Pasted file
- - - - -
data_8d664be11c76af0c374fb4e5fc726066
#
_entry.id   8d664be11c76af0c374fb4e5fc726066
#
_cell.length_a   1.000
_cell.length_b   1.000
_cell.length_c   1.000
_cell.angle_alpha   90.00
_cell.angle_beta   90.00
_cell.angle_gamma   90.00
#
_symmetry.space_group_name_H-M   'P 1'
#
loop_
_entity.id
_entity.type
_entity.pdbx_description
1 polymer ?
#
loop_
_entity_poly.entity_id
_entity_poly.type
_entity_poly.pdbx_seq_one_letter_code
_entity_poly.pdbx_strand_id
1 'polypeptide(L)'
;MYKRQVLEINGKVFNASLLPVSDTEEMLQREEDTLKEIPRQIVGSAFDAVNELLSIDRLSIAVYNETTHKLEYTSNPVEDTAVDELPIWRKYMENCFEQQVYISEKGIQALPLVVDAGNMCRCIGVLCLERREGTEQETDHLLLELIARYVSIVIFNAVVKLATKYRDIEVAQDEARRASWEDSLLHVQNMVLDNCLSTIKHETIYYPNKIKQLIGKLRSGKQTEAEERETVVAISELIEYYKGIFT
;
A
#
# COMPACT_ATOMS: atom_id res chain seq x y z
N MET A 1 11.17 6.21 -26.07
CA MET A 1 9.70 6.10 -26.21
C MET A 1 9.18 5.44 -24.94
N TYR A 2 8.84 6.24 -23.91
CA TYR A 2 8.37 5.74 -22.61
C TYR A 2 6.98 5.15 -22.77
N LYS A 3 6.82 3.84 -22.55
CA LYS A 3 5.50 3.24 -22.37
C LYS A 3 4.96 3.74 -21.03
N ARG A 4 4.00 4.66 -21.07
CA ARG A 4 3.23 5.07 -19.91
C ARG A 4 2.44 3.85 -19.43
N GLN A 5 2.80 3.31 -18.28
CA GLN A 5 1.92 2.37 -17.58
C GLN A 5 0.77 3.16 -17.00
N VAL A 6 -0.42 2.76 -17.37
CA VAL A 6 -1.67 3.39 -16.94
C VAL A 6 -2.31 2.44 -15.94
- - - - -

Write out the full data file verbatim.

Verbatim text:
data_8d664be11c76af0c374fb4e5fc726066
#
_entry.id   8d664be11c76af0c374fb4e5fc726066
#
_cell.length_a   1.000
_cell.length_b   1.000
_cell.length_c   1.000
_cell.angle_alpha   90.00
_cell.angle_beta   90.00
_cell.angle_gamma   90.00
#
_symmetry.space_group_name_H-M   'P 1'
#
loop_
_entity.id
_entity.type
_entity.pdbx_description
1 polymer ?
#
loop_
_entity_poly.entity_id
_entity_poly.type
_entity_poly.pdbx_seq_one_letter_code
_entity_poly.pdbx_strand_id
1 'polypeptide(L)'
;MYKRQVLEINGKVFNASLLPVSDTEEMLQREEDTLKEIPRQIVGSAFDAVNELLSIDRLSIAVYNETTHKLEYTSNPVEDTAVDELPIWRKYMENCFEQQVYISEKGIQALPLVVDAGNMCRCIGVLCLERREGTEQETDHLLLELIARYVSIVIFNAVVKLATKYRDIEVAQDEARRASWEDSLLHVQNMVLDNCLSTIKHETIYYPNKIKQLIGKLRSGKQTEAEERETVVAISELIEYYKGIFT
;
A
#
# COMPACT_ATOMS: atom_id res chain seq x y z
N MET A 1 11.17 6.21 -26.07
CA MET A 1 9.70 6.10 -26.21
C MET A 1 9.18 5.44 -24.94
N TYR A 2 8.84 6.24 -23.91
CA TYR A 2 8.37 5.74 -22.61
C TYR A 2 6.98 5.15 -22.77
N LYS A 3 6.82 3.84 -22.55
CA LYS A 3 5.50 3.24 -22.37
C LYS A 3 4.96 3.74 -21.03
N ARG A 4 4.00 4.66 -21.07
CA ARG A 4 3.23 5.07 -19.91
C ARG A 4 2.44 3.85 -19.43
N GLN A 5 2.80 3.31 -18.28
CA GLN A 5 1.92 2.37 -17.58
C GLN A 5 0.77 3.16 -17.00
N VAL A 6 -0.42 2.76 -17.37
CA VAL A 6 -1.67 3.39 -16.94
C VAL A 6 -2.31 2.44 -15.94